Golf By The Numbers
I’ve written several times about how the numbers on irons don’t mean much, because there are no standards for what loft and length a 9-iron should be, or what the specs on a 5-iron should be, etc. And it seems that the entire industry is advertising their new irons this year as longer than the other guys’. Then yesterday we were working with a customer on their irons’ specs and distances, followed by an afternoon session with one of our younger players at the club who was insistent on hitting the shortest iron possible into every green.
All of that boiled around in my head, and I came up with an idea for all of you to think about. I’ll call it “Golf By The Numbers”. So here’s the premise.
No matter how long or short you are, the game can be dissected down to a series of shots of a given distance in order to hit fairways and greens. Regardless of what club you might have in your hand from 135, let’s say, you need to know how to hit the ball precisely that distance, right? And there are no “bonus points” for doing it with a club that has a “P” on the bottom, rather than one with an “9”. And no penalty if it had an “8” or even “7”. If you can hit it the prescribed distance, you can play pretty good golf.
As I was explaining to the customer, you can build your optimum set of clubs by first creating your own “Personal Distance Chart”. In any round of golf, you will find yourself with no less than 18 approach shots, and all will be a different distance to the desired landing area, whether that is the flag or a spot on the green where you have more room for error.
And to play your best golf, you need to know how which club to pull to hit the ball any of those given distances. My premise is that you need a club in your bag to produce . . . with a normal full swing . . . the following carry distance:
75-80 yardsThat would give you 13 clubs, plus your putter, and fill out your bag.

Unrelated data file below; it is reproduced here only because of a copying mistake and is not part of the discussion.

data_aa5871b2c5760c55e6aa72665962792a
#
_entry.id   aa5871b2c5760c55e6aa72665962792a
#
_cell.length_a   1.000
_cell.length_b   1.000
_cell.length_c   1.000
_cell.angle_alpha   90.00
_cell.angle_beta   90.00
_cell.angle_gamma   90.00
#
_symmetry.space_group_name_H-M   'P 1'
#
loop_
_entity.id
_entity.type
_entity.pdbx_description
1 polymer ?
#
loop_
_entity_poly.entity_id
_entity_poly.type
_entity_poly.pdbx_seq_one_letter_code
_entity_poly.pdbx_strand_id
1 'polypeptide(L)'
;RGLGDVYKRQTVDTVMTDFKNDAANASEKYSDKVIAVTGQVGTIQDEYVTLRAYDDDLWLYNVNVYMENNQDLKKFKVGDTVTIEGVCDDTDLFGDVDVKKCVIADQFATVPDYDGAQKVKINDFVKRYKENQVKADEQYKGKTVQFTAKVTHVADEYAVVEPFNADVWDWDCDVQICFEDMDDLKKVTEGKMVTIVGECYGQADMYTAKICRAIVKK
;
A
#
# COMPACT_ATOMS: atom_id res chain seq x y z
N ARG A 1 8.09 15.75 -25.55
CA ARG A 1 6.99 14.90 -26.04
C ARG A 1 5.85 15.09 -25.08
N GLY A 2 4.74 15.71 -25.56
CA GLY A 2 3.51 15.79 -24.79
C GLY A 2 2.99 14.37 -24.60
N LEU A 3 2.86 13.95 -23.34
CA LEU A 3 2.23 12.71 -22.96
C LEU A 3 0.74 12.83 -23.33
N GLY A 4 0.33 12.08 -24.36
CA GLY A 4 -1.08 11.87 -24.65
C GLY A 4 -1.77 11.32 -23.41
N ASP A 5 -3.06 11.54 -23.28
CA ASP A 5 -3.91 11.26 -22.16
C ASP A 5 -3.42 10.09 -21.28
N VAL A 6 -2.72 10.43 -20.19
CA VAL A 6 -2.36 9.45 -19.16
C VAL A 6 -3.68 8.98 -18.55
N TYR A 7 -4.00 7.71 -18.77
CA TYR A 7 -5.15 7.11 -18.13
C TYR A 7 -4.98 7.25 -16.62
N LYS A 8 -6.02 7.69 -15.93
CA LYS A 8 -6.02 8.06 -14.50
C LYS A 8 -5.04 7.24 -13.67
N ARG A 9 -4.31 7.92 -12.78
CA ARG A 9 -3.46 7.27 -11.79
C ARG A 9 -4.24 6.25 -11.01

You’ll notice that I have suggested 10 yard gaps in the shorter ranges, 15 yards in the middle, and 20 yard gaps at the longer end of the set. The reason for that is simple. When you are 85 yards from the hole, your target is smaller. You want the ball close to the hole to save par or make birdie. The ten-yard gap only leaves you 15 feet long or short, which is a makeable putt. At the long end of the set, however, when you find yourself over 180 yards to the target, you generally have a bigger target area and relaxed expectation for distance precision. Being 30-35 feet long or short of the target is generally quite good. And in the middle, 15-20 feet long or short is totally workable. Besides, by simply gripping down on the club by ½ to ¾ inch, you’ll cut those distance gaps in half, giving you all the precision you need.
I’ll grant you that you can tweak these numbers a bit, maybe 5 yards this way or that, to suit your own game, but if you have big gaps at the short end, and small gaps at the long end, maybe you should look into tweaking your iron specs, removing/adding a club or two, to get the precision better golf requires.
This will give you all something to think about . . . and sound off about. I’m looking forward to that, as I always do.
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I could,nt agree more. I did this with my wedges and it has been amazing how much more times I get up and down. it also reduced my putts per round to betweewn 29 to 31 coz I hit it closer. fix the gaps, fix the yardages.
On of my favorite golf stories concerns distance control...I can't remember the pro who is the subject, but it goes like this...
A famous golfer was asked what club he would use from 100 yards. He replied "all of them."
The point is that if you practice enough, you can hit a 7 iron 100 yards if the conditions call for it. I hit my LW (58*) about 95 on a full swing, but I'm not going to waste the space in my bag on a 64* wedge to hit a 70 yard shot.
I'm all for knowing your distances on full swings and doing what you can to avoid huge gaps...but the creativity and imagination of golfers is more powerful and useful to the science of golf clubs.
Sorry...two obvious errors.
1. One of my favorite golf...
2. more powerful and useful than the science...
There are only 12 range bands in the table. Can I suggest you add one more? say 65-70yds....that would make 13 clubs. That makes 4 wedges..60, 56, 52, 48 for example. This is where the score-saving comes in.
Useful thinking though, thanks.
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